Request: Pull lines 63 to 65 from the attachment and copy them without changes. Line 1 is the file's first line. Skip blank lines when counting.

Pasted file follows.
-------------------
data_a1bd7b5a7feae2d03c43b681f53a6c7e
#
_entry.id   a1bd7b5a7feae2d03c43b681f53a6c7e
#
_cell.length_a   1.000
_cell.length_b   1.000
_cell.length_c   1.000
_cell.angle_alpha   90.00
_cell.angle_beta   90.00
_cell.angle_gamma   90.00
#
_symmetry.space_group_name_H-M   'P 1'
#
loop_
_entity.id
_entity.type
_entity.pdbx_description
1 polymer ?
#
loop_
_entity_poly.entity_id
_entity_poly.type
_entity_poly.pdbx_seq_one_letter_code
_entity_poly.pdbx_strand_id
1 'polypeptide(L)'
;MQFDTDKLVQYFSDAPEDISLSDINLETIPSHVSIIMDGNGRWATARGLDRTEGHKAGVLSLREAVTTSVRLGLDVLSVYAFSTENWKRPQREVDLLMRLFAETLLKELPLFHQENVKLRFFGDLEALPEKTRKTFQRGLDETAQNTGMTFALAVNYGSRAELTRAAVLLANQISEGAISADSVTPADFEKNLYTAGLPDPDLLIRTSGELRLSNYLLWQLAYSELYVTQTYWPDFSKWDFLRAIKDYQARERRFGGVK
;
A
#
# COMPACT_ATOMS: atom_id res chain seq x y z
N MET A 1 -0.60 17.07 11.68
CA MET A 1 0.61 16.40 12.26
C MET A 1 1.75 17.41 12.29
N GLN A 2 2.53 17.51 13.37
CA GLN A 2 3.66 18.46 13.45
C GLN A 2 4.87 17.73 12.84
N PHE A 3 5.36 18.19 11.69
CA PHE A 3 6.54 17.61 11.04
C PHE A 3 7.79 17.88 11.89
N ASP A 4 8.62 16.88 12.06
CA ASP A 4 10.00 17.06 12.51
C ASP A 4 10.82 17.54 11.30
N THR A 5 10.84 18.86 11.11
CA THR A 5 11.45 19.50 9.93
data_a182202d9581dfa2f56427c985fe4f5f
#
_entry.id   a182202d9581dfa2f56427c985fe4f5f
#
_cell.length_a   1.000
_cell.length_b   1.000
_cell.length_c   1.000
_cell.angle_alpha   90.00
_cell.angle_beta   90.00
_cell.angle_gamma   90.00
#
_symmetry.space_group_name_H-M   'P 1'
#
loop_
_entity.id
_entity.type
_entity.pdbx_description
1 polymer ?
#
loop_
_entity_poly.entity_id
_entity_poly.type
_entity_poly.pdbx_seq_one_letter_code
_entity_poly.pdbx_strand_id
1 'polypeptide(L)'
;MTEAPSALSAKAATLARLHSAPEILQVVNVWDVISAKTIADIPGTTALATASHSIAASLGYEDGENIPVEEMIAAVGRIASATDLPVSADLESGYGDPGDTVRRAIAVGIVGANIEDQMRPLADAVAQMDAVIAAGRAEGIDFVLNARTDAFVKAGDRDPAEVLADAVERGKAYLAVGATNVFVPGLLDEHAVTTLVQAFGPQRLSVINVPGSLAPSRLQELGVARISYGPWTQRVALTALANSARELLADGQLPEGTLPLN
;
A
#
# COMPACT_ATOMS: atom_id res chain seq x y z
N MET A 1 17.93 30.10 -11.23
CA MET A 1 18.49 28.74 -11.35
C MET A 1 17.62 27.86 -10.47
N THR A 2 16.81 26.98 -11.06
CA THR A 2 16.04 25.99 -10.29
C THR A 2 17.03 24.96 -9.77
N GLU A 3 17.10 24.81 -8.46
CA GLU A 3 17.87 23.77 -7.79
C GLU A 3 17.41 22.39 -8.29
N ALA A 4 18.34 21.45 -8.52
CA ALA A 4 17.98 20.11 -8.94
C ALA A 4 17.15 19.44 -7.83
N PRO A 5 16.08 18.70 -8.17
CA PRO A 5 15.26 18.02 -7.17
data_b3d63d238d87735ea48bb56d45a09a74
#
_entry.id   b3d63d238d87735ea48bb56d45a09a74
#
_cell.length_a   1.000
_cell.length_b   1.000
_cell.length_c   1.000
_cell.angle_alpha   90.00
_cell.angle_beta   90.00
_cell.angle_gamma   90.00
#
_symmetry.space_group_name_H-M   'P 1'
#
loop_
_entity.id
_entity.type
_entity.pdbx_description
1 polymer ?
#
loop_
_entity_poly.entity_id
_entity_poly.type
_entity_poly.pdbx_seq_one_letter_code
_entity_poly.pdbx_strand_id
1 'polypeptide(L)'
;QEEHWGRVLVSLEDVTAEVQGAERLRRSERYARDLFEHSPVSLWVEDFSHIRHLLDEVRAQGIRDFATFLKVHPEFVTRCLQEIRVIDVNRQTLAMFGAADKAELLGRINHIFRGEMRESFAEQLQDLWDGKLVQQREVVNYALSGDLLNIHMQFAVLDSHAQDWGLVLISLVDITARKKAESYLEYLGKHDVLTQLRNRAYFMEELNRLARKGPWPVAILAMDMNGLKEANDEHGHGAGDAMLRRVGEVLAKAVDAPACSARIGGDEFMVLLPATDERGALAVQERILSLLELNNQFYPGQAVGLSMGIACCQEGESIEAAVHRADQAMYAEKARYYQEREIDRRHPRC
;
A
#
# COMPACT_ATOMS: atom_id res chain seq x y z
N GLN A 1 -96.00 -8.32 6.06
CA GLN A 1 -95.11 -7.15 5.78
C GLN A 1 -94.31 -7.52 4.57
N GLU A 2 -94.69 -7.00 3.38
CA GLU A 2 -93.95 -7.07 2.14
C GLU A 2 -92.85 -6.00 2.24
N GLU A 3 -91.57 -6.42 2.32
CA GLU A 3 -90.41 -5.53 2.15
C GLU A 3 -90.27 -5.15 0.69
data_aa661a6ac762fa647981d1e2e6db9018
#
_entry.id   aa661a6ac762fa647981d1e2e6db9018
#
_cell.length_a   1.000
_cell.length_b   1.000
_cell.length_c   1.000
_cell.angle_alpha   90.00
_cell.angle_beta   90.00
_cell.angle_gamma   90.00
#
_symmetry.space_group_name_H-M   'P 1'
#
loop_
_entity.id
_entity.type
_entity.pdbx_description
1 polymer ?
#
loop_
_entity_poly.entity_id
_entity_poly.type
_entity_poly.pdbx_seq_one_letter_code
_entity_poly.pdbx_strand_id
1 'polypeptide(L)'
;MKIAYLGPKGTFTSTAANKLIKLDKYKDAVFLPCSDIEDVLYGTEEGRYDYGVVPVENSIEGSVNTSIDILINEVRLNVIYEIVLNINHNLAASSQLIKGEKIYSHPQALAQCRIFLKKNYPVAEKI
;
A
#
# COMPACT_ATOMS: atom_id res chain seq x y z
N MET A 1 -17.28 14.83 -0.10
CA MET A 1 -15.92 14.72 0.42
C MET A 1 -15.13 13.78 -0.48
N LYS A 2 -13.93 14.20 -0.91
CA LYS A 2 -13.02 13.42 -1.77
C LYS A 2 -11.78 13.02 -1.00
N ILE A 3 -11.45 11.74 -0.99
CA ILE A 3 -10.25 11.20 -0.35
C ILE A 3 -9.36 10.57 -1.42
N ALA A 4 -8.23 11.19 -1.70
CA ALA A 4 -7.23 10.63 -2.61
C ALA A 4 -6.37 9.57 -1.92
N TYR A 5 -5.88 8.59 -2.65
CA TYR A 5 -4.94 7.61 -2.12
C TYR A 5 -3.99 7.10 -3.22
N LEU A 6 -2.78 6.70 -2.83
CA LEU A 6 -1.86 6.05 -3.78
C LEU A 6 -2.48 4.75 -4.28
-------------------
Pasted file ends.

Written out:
#
loop_
_entity_poly.entity_id